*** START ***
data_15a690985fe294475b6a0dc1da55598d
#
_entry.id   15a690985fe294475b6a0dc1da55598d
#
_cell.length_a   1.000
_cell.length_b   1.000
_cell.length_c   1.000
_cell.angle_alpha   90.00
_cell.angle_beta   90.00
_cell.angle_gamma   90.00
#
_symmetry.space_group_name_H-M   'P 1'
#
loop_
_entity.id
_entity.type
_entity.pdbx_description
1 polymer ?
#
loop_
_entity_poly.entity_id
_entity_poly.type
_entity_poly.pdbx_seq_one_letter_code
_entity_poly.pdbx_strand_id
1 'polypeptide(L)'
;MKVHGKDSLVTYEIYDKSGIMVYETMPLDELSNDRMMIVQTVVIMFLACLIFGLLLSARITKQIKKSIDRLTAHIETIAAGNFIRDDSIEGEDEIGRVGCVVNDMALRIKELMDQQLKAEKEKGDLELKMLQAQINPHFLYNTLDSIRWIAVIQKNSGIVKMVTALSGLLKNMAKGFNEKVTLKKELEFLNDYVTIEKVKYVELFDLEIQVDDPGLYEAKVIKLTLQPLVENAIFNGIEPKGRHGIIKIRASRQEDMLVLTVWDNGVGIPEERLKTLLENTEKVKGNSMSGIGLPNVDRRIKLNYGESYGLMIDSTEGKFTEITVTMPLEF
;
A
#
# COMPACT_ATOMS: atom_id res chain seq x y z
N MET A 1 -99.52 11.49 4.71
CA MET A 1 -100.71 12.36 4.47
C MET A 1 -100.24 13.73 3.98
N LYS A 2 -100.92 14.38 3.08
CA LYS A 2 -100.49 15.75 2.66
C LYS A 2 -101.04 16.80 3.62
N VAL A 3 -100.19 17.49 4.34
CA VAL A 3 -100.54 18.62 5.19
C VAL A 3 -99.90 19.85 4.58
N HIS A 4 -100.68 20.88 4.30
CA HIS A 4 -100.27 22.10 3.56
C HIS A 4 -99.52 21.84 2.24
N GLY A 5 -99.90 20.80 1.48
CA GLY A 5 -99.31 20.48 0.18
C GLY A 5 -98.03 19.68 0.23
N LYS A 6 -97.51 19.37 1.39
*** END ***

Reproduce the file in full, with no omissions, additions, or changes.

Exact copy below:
data_15a690985fe294475b6a0dc1da55598d
#
_entry.id   15a690985fe294475b6a0dc1da55598d
#
_cell.length_a   1.000
_cell.length_b   1.000
_cell.length_c   1.000
_cell.angle_alpha   90.00
_cell.angle_beta   90.00
_cell.angle_gamma   90.00
#
_symmetry.space_group_name_H-M   'P 1'
#
loop_
_entity.id
_entity.type
_entity.pdbx_description
1 polymer ?
#
loop_
_entity_poly.entity_id
_entity_poly.type
_entity_poly.pdbx_seq_one_letter_code
_entity_poly.pdbx_strand_id
1 'polypeptide(L)'
;MKVHGKDSLVTYEIYDKSGIMVYETMPLDELSNDRMMIVQTVVIMFLACLIFGLLLSARITKQIKKSIDRLTAHIETIAAGNFIRDDSIEGEDEIGRVGCVVNDMALRIKELMDQQLKAEKEKGDLELKMLQAQINPHFLYNTLDSIRWIAVIQKNSGIVKMVTALSGLLKNMAKGFNEKVTLKKELEFLNDYVTIEKVKYVELFDLEIQVDDPGLYEAKVIKLTLQPLVENAIFNGIEPKGRHGIIKIRASRQEDMLVLTVWDNGVGIPEERLKTLLENTEKVKGNSMSGIGLPNVDRRIKLNYGESYGLMIDSTEGKFTEITVTMPLEF
;
A
#
# COMPACT_ATOMS: atom_id res chain seq x y z
N MET A 1 -99.52 11.49 4.71
CA MET A 1 -100.71 12.36 4.47
C MET A 1 -100.24 13.73 3.98
N LYS A 2 -100.92 14.38 3.08
CA LYS A 2 -100.49 15.75 2.66
C LYS A 2 -101.04 16.80 3.62
N VAL A 3 -100.19 17.49 4.34
CA VAL A 3 -100.54 18.62 5.19
C VAL A 3 -99.90 19.85 4.58
N HIS A 4 -100.68 20.88 4.30
CA HIS A 4 -100.27 22.10 3.56
C HIS A 4 -99.52 21.84 2.24
N GLY A 5 -99.90 20.80 1.48
CA GLY A 5 -99.31 20.48 0.18
C GLY A 5 -98.03 19.68 0.23
N LYS A 6 -97.51 19.37 1.39